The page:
Bayonne wants more than anything to join the ranks of the ferry-serviced cities in Hudson County. Weehawken was first when Arthur Imperatore, a trucking magnate, bought 2.5 miles of Weehawken waterfront in 1981, partly from the bankrupt Penn Central railroad, to redevelop for ferry access, which opened in 1986 when Imperatore founded NY Waterway. Since then, 13 ferry terminals have been chartered in four “Gold Coast” cities – Edgewater, Weehawken, Hoboken, and Jersey City.
The Gold Coast, a term for valuable waterfront property along Hudson County’s eastern shore, can easily extend to Bayonne’s Military Ocean Terminal Base (MOTBY) if and when a ferry terminal comes.
That goal may be inching closer every day. The City is working constantly to sign on developers, which will help stoke commuter demand.
Unleash the impact study
After a meeting with the Port Authority of NY and NJ, Bayonne has agreed to take part in an impact study to determine future demand for the ferry service, a big and necessary first step. The City believes there is enough demand for a ferry, and it hopes the impact study proves it.
“We’re going to go out and study the area, study the demographics to make sure that what we all believe is valid,” said Bayonne Business Administrator Joe DeMarco. The study, which DeMarco estimates will take three to four months, will analyze and identify the number of people likely to use the ferry service and where they are traveling from.
DeMarco said the talks are still in the most preliminary stages, but conducting an impact study is a big milestone. The City has never made it this far.
“It’s a very sophisticated mass transit system. There’s enormous potential there.” – Pat Smith
Even though the City is in talks with the Port Authority, the agency does not operate its own ferries. The City is looking for a plot of land and water on the base suitable for a ferry, but 130 acres of MOTBY’s northern shore was sold to the Port Authority in 2010. Now, the City does not own any land with water that is deep enough for a ferry, so it might need to lease it back. And it is unclear how much of the land it will lease back, not just for the terminal, but for a broader development plan on the base. DeMarco said he could not comment on how much PA land the City intends to lease.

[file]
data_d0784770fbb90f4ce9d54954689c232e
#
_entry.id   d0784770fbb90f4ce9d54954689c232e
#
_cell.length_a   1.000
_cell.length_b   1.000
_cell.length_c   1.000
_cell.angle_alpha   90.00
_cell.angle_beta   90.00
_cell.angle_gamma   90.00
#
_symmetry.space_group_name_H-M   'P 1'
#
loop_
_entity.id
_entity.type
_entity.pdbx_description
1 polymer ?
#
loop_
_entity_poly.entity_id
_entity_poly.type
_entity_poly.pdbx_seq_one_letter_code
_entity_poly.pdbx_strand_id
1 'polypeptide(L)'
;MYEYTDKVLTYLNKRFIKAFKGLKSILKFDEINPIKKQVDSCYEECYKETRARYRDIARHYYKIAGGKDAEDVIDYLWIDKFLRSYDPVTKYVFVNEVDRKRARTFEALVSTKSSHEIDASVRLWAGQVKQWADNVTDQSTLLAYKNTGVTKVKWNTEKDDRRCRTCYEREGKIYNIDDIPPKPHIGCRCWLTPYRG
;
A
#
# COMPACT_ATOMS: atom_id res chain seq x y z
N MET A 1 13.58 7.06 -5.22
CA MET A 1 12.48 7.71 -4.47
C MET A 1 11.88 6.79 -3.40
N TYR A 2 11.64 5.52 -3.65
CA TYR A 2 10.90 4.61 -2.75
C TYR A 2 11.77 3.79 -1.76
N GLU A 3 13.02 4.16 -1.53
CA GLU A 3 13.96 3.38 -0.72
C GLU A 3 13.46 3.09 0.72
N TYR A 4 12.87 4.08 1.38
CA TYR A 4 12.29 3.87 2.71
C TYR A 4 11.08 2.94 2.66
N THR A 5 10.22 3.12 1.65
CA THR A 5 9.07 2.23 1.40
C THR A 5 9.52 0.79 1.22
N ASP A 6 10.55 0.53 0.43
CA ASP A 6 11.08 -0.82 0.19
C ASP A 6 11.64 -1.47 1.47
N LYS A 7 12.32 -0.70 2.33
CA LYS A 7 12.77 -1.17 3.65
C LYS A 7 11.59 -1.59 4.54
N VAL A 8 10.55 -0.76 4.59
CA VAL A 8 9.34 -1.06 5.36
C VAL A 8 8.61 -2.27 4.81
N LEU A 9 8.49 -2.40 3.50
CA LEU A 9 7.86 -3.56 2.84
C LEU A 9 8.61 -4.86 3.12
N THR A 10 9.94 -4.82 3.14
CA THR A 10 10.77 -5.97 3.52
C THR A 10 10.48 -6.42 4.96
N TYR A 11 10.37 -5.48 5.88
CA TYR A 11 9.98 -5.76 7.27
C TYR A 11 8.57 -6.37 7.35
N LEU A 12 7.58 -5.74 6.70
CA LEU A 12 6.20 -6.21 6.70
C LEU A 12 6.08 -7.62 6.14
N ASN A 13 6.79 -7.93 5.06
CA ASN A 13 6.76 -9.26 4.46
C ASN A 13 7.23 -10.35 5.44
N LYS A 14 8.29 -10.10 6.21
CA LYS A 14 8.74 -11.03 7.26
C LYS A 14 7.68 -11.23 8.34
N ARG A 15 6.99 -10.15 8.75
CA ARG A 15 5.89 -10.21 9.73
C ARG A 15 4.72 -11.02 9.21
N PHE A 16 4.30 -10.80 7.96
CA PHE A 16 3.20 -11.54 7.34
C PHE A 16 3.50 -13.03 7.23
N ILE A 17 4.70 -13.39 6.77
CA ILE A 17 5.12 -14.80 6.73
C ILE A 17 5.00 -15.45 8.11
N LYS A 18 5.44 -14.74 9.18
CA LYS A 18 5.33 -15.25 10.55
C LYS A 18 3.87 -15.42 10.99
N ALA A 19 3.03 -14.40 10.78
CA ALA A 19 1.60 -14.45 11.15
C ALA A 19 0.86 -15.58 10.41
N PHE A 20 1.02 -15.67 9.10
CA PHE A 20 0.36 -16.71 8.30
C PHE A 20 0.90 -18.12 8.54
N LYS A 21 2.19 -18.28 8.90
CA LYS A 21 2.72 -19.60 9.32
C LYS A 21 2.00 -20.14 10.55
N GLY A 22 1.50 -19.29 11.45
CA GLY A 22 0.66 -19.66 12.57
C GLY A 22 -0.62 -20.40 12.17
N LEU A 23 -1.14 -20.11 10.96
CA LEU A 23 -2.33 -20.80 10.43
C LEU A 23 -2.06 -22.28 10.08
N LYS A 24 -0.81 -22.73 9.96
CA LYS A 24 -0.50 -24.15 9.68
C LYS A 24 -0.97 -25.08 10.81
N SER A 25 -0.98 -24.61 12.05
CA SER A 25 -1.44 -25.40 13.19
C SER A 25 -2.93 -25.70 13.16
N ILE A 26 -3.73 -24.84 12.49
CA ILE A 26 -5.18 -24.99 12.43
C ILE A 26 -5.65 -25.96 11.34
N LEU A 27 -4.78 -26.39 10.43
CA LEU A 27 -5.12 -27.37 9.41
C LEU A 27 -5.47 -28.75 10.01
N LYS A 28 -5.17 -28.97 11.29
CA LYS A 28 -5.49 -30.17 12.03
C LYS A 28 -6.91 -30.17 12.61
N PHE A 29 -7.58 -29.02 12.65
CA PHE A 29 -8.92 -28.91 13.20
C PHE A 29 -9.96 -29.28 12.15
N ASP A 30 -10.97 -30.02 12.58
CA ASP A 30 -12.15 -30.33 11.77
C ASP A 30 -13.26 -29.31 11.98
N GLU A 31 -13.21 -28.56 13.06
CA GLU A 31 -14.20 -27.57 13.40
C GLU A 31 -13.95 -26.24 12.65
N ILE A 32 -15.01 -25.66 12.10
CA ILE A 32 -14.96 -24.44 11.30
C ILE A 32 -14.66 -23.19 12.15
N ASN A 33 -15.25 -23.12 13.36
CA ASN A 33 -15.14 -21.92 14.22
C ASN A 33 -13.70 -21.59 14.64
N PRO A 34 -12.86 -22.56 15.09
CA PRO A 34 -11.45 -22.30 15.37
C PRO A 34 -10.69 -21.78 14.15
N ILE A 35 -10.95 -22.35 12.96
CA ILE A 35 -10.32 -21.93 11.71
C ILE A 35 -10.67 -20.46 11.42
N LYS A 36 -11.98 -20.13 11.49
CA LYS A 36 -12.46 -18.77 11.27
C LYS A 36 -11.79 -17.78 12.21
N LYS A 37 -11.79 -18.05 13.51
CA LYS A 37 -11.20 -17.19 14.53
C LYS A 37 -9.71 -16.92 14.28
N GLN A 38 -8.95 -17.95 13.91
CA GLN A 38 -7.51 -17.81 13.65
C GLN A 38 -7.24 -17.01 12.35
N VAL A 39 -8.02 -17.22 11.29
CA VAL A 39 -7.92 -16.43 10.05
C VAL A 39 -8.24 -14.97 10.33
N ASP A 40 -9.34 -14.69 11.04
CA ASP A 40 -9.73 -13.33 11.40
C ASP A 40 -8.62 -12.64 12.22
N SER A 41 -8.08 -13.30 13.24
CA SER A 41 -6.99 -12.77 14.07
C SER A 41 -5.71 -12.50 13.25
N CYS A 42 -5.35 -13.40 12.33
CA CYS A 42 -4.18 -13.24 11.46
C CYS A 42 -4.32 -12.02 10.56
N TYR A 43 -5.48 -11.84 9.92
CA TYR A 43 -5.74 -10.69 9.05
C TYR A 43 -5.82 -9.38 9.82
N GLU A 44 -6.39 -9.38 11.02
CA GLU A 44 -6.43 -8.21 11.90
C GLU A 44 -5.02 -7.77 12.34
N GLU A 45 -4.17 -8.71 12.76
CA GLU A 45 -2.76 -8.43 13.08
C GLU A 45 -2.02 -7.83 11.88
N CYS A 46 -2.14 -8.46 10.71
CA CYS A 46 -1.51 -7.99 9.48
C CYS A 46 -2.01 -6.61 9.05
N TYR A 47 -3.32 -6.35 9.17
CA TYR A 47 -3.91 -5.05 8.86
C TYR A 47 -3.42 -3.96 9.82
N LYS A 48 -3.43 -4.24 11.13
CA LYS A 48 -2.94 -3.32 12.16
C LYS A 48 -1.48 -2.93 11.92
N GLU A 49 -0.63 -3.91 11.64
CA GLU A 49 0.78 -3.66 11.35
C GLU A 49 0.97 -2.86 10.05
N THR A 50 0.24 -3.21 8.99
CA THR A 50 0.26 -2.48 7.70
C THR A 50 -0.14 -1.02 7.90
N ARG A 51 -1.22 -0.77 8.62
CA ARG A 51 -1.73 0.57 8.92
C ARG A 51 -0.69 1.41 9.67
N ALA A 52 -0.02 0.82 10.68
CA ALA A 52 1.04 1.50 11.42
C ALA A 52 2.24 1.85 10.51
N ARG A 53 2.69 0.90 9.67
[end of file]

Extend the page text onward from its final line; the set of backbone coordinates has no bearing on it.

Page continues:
“We want to work out an agreement with the PA,” said DeMarco. “Then we go out to the market and request qualifications, find a reputable qualified operator who wants to operate a ferry that would benefit residents and commuters.” Financial agreements, terminal designs, lease agreements, and the like would be the final step in the process.
The most likely operator would be NY Waterway. With 4.6 million riders in 2016, and a 5.3 percent increase from 2015,demand for ferry service (and all public transit for that matter) generally seems strong.
MOTBY is an ideal location for a ferry. Thousands commute from and through Bayonne to Manhattan and Jersey City daily. A ferry would relieve the anticipated increase in rider volume on the Hudson Bergen Light Rail as a result of urbanization, while attracting new residents and developers.
Pat Smith, a spokesperson for NY Waterway, said that the ferry service company is “looking into services that go from Bayonne, to Staten Island, to west 39th street in Manhattan.” Smith said any potential route would probably not go directly to Manhattan, but rather make a stop at St. George Ferry Terminal on the north shore of Staten Island, then go to 39th Street in Manhattan.
“That would create enough demand to warrant the services,” said Smith. “There are [single-stop terminals] you can go with enough passengers, but you can’t just build one. With other places, you need two stops to make it viable.” The impact study is designed to provide officials the knowledge to make sound decisions.
Smith confirmed that plans are still “very tentative” and there is “no specific development yet.”
Leaving room for a Gold Coast dream, Smith said, “It’s a very sophisticated mass transit system. There’s enormous potential there. There’s a symbiotic relationship [between development and transit]. Good transit encourages development. And development puts the customers into the transit system.”
Rory Pasquariello may be reached at firstname.lastname@example.org.